WASHINGTON -- Recruiters, drill sergeants, and initial entry trainees will be among the first to receive the new Army Green Service Uniform, as program officials look to distribute it to all installations by the middle of next fiscal year.
The uniform harkens back to the "greatest generation" of Soldiers who fought during World War II.
“For the past year, I’ve been wearing the Army Greens. Wherever I go, people tell me that they love the uniform,” said Army Vice Chief Of Staff Gen. Joseph M. Martin.
“As we transition to the next phase of the rollout, I’m excited for the Soldiers who are about to receive the uniform,” he added. “I think that when they see themselves in the mirror they’ll feel connected to the Soldiers of the past and realize that they’re writing the next chapter of what people feel about our Army.”
Personnel in basic combat training and one-station unit training should receive the AGSU beginning in the first quarter of fiscal year 2021, said Lt. Col. Naim Lee, product manager of Soldier Clothing and Individual Equipment at Program Executive Office Soldier.
Fort Sill, Oklahoma, will be the first training location to issue the uniform, shortly followed by Fort Leonard Wood, Missouri; Fort Benning, Georgia; and Fort Jackson, South Carolina, he added.
The Army had originally planned to begin issuing the uniforms at IET locations before the end of this fiscal year. However, Lee said, setbacks during production related to COVID-19 forced a short delay in the rollout process.
Soldiers attending the Army's Recruiting and Retention College at Fort Knox, Kentucky, started to receive their AGSUs earlier this month, he said.
The Army is continuing to work through its distribution and production channels to ensure all recruiters are issued the uniform starting in November through April 2021.
"The Army prioritized recruiters and drill sergeants, because they serve as the face of the Army," Lee said.
After a select group of recruiters were able to wear the uniform as part of a pilot, they indicated that the new uniform may help attract quality applicants. The uniform may also help inspire the next generation of leaders by connecting the “all-volunteer force” to its historical lineage, Lee said
Moving forward, the Army and Air Force Exchange Service will supply the new uniform through a wave-based rollout approach, Lee said. The AGSU is currently available for purchase at the Fort Knox AAFES location.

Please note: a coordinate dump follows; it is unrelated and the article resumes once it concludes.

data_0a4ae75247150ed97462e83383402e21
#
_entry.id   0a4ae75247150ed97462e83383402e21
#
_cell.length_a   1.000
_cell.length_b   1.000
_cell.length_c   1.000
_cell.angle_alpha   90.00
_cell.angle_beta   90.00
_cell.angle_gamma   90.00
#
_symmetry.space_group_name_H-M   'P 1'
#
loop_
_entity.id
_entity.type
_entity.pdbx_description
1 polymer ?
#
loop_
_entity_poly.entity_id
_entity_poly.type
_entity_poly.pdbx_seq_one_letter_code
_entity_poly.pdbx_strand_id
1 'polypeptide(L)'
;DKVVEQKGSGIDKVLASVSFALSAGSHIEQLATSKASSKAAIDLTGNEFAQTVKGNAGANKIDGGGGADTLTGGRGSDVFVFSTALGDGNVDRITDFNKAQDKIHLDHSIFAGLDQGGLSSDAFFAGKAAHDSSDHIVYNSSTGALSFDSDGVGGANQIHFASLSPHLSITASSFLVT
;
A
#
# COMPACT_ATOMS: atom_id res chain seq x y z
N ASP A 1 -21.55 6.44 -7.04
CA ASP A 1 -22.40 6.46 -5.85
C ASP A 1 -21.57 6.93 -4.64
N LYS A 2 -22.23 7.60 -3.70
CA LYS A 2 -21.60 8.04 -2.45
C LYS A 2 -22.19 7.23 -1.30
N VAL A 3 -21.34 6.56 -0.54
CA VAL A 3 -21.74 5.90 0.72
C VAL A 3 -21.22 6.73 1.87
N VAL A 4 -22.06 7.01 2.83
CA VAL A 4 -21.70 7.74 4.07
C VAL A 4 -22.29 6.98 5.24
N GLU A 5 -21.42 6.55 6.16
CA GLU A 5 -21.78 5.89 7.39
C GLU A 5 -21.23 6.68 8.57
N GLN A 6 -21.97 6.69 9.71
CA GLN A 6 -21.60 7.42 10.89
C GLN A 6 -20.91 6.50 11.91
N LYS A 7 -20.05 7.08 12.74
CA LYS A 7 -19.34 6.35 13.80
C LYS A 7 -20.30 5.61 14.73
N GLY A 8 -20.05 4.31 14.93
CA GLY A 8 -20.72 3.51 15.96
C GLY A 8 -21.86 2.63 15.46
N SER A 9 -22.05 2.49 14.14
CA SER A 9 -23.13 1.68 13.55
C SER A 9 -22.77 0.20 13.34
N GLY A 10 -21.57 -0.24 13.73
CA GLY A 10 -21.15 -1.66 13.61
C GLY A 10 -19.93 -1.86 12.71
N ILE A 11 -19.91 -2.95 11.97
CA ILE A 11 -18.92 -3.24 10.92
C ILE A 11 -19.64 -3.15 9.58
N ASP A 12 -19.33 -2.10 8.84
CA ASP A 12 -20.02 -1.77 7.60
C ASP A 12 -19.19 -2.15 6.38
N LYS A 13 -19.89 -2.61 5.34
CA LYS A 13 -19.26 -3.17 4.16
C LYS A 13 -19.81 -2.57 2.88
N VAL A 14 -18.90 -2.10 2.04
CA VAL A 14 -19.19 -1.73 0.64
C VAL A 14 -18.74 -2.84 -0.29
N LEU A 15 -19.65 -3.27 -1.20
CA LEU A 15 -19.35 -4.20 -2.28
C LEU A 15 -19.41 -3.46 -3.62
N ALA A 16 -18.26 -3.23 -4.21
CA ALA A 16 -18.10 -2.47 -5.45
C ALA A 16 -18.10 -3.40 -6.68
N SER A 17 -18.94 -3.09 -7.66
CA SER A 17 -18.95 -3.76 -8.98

The majority of AAFES locations within the U.S. are scheduled to have the new uniform by December. Stores in Alaska, Europe, Japan, and South Korea, along with National Guard and Reserve military clothing locations, should have a supply of uniforms by February 2021.
The mandatory wear date for all Soldiers is Oct. 1, 2027.
Active-duty enlisted Soldiers, including Active Guard and Reserve Soldiers, will continue to receive their annual clothing-replacement allowance to offset the new uniform's cost, Lee said. Other Guard and Reserve Soldiers will begin receiving uniforms no later than the fourth quarter of fiscal year 2021.
Everyday service uniform
The Army is currently the only service without an everyday business uniform, Lee said.
The current Army Service Uniform, commonly known as dress blues, was previously considered an optional purchase uniform prior to 2008, PEO Soldier officials said. Over time, leaders realized that the dress blues were too formal for everyday business use.
With the launch of the AGSU, Soldiers will now have an everyday service uniform, which will set an appropriate standard for professionalism within an office setting, Lee added.
Eventually, the Army will stop issuing the dress blues to all Soldiers. The uniform will continue to be optional and serve as a dress uniform for all Soldiers requiring a formal attire.
Limited user test, evaluation
As the Army delivers its new uniform, PEO Soldier will continue to conduct limited user testing and evaluations through May 2021, Lee said.
Early in the development process, the Army held an all-female uniform board that determined the design, components, features and fit of the female uniform. While both the male and female uniforms are similar, PEO Soldier officials said the female version allows for an elective skirt and shoe wear option.
In January, leaders held an additional uniform board to solidify minor changes to the uniform that were identified during ongoing user evaluations.
"Soldiers shared how the uniform is a better fit to their body," when compared to the Army Service Uniform, Lee said. "In terms of comfort -- we made changes through the limited user evaluation feedback process" to improve the Army Greens.
Feedback will continue to be solicited from a larger Army population, specifically from Soldiers who wear the uniform often. Through this process, program leads will shape future iterations of the ensemble to accommodate different body types or make improvements to the product's longevity.
"We have teams that will receive feedback through Soldier touchpoints," Lee said. "And given the current environment [with COVID-19], we will have to incorporate” other forms of communication.
"Soldiers are enjoying this new uniform and they are eager to go out and get it,” he added. “We can't get it to them fast enough.”
STAND-TO: Army Green Service Uniform
Fort Knox first to issue Army’s new World War II-style uniforms